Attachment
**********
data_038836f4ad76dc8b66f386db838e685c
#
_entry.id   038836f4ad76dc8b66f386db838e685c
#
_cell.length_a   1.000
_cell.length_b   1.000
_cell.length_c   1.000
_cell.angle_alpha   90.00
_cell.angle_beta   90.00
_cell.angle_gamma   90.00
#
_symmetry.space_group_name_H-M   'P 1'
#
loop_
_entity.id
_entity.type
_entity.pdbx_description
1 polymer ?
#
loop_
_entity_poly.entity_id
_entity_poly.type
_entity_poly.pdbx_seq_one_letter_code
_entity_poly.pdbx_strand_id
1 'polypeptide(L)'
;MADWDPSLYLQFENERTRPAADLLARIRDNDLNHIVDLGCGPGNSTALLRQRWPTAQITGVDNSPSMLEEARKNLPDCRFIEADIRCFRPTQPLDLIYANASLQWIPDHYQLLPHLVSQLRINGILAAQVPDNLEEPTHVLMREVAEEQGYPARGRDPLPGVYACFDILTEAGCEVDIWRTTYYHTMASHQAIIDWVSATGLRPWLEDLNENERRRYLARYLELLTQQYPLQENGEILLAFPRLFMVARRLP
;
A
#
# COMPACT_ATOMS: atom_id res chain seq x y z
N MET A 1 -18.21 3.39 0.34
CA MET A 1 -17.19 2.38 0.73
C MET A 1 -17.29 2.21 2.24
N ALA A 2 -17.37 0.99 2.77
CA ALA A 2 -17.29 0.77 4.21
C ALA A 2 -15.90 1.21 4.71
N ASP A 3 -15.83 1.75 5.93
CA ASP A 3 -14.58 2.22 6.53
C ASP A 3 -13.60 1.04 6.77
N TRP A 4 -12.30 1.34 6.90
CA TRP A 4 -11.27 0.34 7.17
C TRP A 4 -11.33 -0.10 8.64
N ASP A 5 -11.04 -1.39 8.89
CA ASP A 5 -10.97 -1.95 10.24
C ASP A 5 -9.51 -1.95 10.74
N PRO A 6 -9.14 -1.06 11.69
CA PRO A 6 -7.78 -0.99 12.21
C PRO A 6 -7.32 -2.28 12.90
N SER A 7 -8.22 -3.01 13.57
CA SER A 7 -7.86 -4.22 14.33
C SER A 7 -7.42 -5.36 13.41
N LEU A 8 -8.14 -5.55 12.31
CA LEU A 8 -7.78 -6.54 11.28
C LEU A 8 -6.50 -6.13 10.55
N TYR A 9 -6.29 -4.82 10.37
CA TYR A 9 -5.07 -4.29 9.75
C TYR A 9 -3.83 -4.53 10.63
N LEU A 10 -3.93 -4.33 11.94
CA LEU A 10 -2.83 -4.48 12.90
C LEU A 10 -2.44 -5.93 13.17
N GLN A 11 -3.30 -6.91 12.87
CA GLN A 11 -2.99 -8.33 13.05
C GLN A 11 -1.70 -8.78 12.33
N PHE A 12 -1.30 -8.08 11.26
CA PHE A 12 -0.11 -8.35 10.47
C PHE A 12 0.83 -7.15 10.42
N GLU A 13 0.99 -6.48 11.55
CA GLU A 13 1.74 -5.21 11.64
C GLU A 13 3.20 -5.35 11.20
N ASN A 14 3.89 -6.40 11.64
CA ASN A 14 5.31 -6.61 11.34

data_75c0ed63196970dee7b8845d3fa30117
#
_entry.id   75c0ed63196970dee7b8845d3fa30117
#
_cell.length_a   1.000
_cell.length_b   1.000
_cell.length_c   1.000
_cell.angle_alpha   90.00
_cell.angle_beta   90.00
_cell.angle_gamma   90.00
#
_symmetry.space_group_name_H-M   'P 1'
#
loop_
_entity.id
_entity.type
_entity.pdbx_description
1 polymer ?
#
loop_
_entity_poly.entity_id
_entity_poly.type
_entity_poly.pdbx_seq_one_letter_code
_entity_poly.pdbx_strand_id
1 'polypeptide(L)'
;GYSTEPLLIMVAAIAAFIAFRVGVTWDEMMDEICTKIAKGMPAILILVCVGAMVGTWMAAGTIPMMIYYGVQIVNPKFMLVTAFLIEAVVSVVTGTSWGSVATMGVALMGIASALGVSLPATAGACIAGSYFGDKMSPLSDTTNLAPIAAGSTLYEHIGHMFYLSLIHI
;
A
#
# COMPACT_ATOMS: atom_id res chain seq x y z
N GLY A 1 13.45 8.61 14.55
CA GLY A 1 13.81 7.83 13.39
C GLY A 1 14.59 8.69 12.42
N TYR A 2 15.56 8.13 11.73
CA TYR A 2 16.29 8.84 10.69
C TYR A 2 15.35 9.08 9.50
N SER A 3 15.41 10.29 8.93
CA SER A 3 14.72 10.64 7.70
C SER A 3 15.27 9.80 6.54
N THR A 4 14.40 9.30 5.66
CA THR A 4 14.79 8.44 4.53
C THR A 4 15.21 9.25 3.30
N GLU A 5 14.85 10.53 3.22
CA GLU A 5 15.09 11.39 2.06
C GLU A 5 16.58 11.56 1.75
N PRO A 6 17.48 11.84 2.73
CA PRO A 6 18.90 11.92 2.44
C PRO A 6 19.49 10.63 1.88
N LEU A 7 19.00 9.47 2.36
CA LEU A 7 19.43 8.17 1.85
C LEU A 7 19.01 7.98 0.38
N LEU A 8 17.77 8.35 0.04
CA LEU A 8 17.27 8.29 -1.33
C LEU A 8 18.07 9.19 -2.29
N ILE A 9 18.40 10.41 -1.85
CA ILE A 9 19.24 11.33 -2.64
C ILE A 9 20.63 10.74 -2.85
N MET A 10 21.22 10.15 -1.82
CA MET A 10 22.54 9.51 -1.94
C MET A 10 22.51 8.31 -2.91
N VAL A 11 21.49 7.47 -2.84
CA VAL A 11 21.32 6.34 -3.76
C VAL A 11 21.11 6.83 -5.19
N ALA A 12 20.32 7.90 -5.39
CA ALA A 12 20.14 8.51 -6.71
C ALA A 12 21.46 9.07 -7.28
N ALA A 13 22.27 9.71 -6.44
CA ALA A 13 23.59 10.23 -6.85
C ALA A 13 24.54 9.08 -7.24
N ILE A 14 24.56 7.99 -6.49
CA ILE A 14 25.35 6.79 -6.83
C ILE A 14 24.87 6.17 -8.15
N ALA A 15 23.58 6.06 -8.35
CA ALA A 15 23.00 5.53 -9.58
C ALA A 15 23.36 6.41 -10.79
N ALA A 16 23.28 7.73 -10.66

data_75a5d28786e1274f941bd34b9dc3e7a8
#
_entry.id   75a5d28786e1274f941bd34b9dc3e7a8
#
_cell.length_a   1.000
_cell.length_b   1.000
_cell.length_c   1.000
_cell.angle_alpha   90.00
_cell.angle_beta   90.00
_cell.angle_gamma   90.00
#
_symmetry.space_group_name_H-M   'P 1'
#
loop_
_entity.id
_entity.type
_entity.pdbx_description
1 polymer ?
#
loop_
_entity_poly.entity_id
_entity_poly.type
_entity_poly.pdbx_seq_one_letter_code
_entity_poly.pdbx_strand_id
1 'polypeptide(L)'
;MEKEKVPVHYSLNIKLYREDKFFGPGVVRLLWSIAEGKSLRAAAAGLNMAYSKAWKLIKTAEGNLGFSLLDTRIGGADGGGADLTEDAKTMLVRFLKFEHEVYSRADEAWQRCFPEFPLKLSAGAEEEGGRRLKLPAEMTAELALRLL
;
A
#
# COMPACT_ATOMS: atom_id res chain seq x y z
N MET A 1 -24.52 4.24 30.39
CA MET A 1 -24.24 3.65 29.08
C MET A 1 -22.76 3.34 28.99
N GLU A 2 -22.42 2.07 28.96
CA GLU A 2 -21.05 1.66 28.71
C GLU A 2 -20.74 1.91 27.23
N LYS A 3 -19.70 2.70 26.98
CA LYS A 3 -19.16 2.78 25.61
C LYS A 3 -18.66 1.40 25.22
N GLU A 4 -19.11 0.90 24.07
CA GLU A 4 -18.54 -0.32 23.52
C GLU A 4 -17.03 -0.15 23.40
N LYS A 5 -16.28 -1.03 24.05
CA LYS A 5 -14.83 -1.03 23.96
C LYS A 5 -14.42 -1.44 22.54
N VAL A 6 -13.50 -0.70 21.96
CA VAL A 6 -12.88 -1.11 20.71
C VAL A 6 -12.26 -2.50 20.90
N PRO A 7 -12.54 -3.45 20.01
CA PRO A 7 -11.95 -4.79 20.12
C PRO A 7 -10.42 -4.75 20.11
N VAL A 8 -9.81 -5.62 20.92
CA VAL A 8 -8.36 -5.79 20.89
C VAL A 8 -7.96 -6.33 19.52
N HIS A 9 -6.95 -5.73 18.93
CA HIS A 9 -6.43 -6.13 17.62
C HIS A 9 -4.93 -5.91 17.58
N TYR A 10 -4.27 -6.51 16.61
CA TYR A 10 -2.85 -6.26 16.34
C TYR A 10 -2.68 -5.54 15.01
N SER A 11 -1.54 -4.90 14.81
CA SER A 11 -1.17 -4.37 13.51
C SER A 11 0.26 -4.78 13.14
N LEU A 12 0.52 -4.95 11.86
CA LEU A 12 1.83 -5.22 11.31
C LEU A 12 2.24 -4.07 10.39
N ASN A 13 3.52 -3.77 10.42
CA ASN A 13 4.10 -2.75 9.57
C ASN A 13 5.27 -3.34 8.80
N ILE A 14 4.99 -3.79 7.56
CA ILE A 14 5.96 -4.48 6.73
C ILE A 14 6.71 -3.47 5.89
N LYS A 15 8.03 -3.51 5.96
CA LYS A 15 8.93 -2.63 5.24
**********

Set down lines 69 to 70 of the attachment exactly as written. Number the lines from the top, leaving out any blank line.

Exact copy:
C GLU A 13 3.20 -5.35 11.20
N ASN A 14 3.89 -6.40 11.64